San Jose Museum of Quilts & Textiles
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2013 Schedule of Exhibitions
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Ten Thousand French Knots, 2010 (detail)
by Jeana Eve Klein
Cotton, 10,000 hand-stitched French Knots
Photo credit: Jenna Eve Klein

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In Memory of Susan O’Malley (1976-2015)

March 7, 2015 – July 5, 2015
A Common Thread
Guest Curated by Susan O’Malley

A Common Thread brings together the artwork of seventeen contemporary artists from across the United States who examine and sometimes subvert the centuries-old tradition of needlework. Representing a sampling of a larger wave of stitching fanatics, the artists in A Common Thread find inspiration in the medium’s history, materials, technique, and process to create works that are surprising, provocative, and at times, deeply personal. The exhibit runs from March 7 – July 5, 2015, with an opening reception March 15, 2-4pm.

The show includes work from artists Emily Barletta (New York), Gwenn Beope (California), Chandra Cerrito (California), Joe Cunningham (California), Lauren DiCioccio (California), Josh Greene (California), Aubrey Longley-Cook (Georgia), Joetta Maue (Massachusetts), Stacey Page (Florida), Maggy Rozycki Hiltner (Montana), Jeana Eva Klein (North Carolina), Rebecca Ringquist (New York), LJ Roberts (California), Hadar Sobol (Texas), Jessica Tang (California), Claudia Tennyson (California), and Amanda Valdez (Brooklyn).

In Memory of Susan O’Malley (1976-2015)

Susan was an inspiration in every way possible. An inspiration to live. An inspiration to love. An inspiration to share. An inspiration to dream. An inspiration to give. She was the most beautiful person imaginable, and possessed an inescapably infectious energy, spirit, and positive outlook. There was no bright, optimistic, loving force as great as she. Looking for moments between herself and individuals in her life, she made work that connected people and offered glimpses into the possibility of understanding one another better. With this at the heart of her work and at the core of how she lived, she was an advocate and a daily reminder of the great power of connectedness and the power of love.

- Romer Young Gallery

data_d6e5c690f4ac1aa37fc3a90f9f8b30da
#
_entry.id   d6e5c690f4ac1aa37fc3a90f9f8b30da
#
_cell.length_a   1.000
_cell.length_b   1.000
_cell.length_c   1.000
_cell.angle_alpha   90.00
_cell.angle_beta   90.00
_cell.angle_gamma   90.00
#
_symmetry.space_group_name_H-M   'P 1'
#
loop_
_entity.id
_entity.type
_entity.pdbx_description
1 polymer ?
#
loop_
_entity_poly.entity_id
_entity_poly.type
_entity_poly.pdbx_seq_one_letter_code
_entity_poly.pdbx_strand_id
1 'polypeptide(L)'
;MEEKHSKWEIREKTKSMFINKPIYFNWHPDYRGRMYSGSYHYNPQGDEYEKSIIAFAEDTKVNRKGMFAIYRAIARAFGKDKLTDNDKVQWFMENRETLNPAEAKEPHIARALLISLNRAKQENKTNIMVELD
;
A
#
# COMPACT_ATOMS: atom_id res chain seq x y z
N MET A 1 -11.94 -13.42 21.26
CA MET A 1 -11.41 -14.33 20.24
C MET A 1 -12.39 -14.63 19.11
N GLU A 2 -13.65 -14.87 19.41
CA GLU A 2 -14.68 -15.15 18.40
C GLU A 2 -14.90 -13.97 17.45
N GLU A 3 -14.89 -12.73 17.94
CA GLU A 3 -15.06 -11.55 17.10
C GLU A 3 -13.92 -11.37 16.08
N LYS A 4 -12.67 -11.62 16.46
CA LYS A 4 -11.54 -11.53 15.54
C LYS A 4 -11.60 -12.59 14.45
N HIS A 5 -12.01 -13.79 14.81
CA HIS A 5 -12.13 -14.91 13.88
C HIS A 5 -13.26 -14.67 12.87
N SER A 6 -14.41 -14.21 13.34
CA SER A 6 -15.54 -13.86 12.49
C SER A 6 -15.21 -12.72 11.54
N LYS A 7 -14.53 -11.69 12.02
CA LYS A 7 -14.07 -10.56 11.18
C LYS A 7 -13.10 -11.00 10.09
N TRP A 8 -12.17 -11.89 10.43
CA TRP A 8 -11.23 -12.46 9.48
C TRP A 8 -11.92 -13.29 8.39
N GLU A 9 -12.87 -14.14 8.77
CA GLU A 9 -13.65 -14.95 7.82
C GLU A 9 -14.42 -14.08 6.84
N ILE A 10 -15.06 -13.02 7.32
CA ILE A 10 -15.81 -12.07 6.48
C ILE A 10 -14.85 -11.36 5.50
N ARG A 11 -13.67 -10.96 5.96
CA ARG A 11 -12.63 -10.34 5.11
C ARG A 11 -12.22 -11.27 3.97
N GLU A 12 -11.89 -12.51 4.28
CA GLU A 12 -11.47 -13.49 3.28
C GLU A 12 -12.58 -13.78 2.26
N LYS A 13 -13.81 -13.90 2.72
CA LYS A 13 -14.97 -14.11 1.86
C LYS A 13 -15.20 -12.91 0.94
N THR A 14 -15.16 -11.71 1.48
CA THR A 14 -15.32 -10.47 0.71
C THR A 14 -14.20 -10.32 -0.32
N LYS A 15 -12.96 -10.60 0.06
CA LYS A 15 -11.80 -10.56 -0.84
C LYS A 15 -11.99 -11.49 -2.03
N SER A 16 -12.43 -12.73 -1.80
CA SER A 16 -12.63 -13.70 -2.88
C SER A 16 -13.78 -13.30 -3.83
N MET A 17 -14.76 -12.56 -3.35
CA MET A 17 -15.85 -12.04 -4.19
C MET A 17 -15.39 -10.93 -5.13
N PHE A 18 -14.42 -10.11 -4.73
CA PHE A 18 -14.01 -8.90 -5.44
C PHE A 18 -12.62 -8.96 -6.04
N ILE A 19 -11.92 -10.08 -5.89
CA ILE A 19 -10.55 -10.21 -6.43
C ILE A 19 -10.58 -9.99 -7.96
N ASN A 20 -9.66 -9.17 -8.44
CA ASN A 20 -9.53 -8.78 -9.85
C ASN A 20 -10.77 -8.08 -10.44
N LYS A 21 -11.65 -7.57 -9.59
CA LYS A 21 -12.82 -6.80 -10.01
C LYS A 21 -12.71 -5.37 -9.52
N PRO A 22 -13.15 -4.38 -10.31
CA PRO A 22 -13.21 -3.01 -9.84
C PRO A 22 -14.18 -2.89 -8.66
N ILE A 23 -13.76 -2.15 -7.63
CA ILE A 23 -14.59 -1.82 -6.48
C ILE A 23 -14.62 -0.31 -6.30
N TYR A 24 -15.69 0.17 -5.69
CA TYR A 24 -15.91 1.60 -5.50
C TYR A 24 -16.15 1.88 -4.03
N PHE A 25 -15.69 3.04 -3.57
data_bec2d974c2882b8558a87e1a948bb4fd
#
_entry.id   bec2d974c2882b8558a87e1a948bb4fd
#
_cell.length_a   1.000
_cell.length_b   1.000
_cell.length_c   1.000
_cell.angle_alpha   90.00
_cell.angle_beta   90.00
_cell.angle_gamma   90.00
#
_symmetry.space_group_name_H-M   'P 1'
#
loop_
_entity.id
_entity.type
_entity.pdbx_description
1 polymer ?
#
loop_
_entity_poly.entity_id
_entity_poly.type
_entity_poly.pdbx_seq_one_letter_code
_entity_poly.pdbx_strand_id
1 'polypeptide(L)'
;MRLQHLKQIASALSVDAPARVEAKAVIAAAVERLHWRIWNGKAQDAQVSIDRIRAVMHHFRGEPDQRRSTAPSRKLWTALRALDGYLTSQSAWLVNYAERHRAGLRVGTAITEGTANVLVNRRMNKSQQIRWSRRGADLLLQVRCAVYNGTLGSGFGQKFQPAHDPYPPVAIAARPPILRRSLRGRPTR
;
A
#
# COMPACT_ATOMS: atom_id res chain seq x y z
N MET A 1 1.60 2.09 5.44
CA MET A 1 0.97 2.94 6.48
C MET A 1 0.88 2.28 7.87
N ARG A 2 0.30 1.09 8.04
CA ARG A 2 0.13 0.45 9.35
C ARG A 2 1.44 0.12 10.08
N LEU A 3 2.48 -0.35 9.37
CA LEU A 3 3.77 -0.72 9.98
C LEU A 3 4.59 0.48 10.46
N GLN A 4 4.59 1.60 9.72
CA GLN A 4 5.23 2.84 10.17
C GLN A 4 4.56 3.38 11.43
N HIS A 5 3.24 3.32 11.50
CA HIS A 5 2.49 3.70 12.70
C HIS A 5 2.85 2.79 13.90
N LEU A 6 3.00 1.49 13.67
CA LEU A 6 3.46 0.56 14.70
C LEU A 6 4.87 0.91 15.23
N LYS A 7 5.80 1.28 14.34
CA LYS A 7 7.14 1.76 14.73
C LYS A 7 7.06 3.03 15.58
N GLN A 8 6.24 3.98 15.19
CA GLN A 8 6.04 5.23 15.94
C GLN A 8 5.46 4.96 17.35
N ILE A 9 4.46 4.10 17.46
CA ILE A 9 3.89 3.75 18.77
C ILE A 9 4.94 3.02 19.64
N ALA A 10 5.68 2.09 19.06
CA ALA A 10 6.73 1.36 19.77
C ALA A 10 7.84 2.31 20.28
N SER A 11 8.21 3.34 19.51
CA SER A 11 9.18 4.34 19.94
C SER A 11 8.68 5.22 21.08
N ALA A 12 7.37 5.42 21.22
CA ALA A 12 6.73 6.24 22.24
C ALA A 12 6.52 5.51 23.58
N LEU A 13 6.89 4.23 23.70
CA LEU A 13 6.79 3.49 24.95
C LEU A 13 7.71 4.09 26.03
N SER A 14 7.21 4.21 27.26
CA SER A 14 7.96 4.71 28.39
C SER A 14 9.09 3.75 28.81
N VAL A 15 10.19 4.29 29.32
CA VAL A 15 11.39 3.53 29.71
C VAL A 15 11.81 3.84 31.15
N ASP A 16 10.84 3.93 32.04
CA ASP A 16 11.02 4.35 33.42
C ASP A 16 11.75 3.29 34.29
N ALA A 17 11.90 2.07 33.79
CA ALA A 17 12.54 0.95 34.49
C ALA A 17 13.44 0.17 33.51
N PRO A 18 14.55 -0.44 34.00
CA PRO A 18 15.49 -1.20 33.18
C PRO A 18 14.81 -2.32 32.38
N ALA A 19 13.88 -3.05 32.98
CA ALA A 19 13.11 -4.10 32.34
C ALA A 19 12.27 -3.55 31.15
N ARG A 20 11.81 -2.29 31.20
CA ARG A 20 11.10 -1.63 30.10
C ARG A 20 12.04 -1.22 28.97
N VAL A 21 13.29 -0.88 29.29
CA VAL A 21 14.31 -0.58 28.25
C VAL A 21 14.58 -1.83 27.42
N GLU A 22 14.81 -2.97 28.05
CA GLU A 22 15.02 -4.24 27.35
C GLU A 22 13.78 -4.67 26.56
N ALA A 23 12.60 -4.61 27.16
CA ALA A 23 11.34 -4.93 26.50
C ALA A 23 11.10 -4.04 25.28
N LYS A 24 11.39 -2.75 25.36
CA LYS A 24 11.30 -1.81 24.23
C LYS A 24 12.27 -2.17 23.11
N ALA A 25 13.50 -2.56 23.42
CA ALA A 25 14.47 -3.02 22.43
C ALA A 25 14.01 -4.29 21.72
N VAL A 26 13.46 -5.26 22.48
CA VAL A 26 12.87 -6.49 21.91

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Margaret Fabrizio
Stripes, 2014
41 x 54”
Various materials

March 7, 2015 – July 5, 2015
Kawandi Adventure: Quilts by Margaret Fabrizio

Inspired by a 2011 exhibition of kawandi at the Museum of the African Diaspora in San Francisco, Fabrizio was compelled to learn more about the Siddi women of Karnataka, India, who had created the dazzlingly colorful quilts (kawandi). In 2012, the artist spent two weeks in India, learning from the Siddi women their kawandi style of hand sewing quilts. After returning to her home to San Francisco, Fabrizio created twenty kawandi style quilts from scraps and recycled clothing she collected in India. She then returned to Karnataka, taking some of her work to show the women at their monthly meeting. They were impressed and delighted. Many of the kawandi on display were created especially for this exhibition.

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Cushion Cover, c. 1975
Hafar Al Batin Tribe
Sheeps wool, black goat hair, white cotton
Warp-faced plain weave with warp substitution
Robert and Joy Totah Hilden Collection

March 7, 2015 – July 5, 2015
Bedouin Textiles from the Collection of Robert and Joy Totah Hilden

Bedouin Textiles from the Collection of Robert and Joy Totah Hilden looks at the rich woven history of the Arab nomads who have inhabited the Arabian Peninsula and elsewhere for millennia. The Bedouin were tribally organized, tent dwelling, and herders of sheep, camels, and goats. Their life style required textiles such as tents and tent dividers, rugs, cushions, storage bags, and camel related textiles like saddlebags and camel ornaments. The exhibit includes hand woven textiles as well as photographs of the Bedouin and their lifestyle.

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Mary White, Wisdom Wall 1992-2012 (series)
Reverse glass painting
Photo Credit: Courtesy of the Artist

May 2 – July 5, 2015
Textile Conversations in Glass
FiberSpace

Artistic cross-currents are evident everywhere. How does glass, a hard material known for its clarity and shine, relate to soft, malleable textiles? Whether it is through design, texture, process or more, the commonalities become obvious in Textile Conversations in Glass.

The show includes work from six California artists working in glass: Elin Christopherson, Susan Longini, Michelle Murillo, Demetra Theofanous, Pamina Traylor, and Mary White, along with six textiles from the San Jose Museum of Quilts & Textiles collection.

This exhibition is concurrent with the Glass Art Society’s international conference - Interface: Glass, Art, and Technology, in downtown San Jose June 5-7.

 

These exhibitions and related programs are supported in part by the David and Lucile Packard Foundation; Silicon Valley Creates, in partnership with the County of Santa Clara and California Arts Council; by a Cultural Affairs grant from the City of San Jose; and the Santa Clara Valley Quilt Association.

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